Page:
You haven't lost all the baby weight yet, but chasing your little sprinter across playgrounds and up stairs is getting you into great shape. Isn't that enough to protect your heart? Not quite. Exercise is good for the heart, but if you're lugging around extra fat, it's not enough, finds a 24-year-long study of women published in The New England Journal of Medicine. That's because keeping your weight within normal limits is a powerful factor in preventing heart disease. Here's what else the study found: If you're of normal weight and exercise just 30 minutes a day, you have the lowest risk of anyone. But if you get only an hour or two a week, your risk goes up by 50 percent. If you're overweight and sedentary, your risk is 250 percent higher than that of a normal-weight active woman. Working out brings that number down: If you exercise regularly, your risk is 50 percent higher. Bottom line: For a healthier heart, aim for at least half an hour of moderate exercise (like brisk walking, biking, or swimming) a day. But don't toss out that scale.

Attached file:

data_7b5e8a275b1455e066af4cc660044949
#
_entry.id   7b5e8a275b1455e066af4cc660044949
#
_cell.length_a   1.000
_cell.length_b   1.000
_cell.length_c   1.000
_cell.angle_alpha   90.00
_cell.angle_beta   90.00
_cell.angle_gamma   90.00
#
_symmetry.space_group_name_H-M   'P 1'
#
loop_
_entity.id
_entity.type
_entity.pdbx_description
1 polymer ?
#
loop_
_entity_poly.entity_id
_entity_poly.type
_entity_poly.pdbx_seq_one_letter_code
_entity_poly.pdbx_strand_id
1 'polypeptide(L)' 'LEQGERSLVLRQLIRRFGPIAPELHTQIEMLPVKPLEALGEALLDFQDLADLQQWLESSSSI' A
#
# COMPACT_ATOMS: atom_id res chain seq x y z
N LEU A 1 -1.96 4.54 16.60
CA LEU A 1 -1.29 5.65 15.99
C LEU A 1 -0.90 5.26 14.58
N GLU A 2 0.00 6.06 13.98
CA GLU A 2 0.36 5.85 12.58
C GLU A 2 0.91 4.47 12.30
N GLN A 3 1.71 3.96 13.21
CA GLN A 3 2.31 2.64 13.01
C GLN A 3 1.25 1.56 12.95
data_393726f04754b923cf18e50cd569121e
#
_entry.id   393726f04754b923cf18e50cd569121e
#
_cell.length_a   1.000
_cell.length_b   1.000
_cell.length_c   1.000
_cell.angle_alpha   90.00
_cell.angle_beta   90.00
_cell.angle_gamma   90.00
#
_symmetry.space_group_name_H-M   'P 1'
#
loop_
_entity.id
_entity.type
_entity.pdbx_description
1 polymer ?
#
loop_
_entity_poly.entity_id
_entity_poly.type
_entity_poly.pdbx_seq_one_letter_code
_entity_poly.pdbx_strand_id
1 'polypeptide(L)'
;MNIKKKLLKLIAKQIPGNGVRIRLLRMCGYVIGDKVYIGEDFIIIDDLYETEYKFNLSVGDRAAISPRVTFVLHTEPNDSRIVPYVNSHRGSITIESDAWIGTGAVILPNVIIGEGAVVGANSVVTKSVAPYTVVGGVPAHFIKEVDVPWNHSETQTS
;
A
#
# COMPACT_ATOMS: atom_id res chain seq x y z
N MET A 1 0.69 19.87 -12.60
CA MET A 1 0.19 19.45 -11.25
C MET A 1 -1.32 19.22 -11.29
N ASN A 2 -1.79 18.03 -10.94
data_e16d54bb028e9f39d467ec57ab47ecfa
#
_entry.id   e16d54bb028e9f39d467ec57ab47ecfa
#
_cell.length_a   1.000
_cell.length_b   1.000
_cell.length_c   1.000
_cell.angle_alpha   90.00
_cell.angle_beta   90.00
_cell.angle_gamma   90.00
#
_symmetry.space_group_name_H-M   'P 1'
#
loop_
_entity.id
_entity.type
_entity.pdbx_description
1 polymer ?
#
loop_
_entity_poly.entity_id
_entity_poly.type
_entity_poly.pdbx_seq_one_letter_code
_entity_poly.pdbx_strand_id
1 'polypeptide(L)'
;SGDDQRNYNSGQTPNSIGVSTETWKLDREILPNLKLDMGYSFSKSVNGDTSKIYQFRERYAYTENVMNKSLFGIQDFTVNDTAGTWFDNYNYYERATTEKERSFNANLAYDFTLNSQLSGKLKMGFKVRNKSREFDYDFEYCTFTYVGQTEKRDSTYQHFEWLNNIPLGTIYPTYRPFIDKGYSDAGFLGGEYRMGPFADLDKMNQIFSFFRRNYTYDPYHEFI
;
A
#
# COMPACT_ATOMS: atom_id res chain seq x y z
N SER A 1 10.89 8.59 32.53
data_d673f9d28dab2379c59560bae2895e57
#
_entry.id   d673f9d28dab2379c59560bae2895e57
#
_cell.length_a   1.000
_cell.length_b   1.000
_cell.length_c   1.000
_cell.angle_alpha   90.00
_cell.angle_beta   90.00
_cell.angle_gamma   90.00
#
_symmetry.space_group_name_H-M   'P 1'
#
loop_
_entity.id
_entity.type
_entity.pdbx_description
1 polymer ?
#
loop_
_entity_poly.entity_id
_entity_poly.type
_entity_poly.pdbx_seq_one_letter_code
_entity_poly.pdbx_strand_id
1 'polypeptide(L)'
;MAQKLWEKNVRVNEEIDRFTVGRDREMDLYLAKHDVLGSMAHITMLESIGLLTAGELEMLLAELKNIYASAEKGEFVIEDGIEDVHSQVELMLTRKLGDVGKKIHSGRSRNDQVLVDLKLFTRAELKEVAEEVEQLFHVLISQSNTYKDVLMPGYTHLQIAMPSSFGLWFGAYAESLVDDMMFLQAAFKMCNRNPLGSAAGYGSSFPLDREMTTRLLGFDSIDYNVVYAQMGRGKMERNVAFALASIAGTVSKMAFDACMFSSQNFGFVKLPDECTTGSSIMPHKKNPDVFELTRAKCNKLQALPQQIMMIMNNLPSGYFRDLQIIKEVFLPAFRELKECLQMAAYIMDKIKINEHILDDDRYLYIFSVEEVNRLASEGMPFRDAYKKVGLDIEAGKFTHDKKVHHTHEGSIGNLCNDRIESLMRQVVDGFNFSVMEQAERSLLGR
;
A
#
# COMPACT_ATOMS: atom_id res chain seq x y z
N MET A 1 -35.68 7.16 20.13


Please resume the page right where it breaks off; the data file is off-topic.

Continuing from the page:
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Fit, Fat, and Healthy?
A few extra pounds aren't so bad as long as you're active, right? Wrong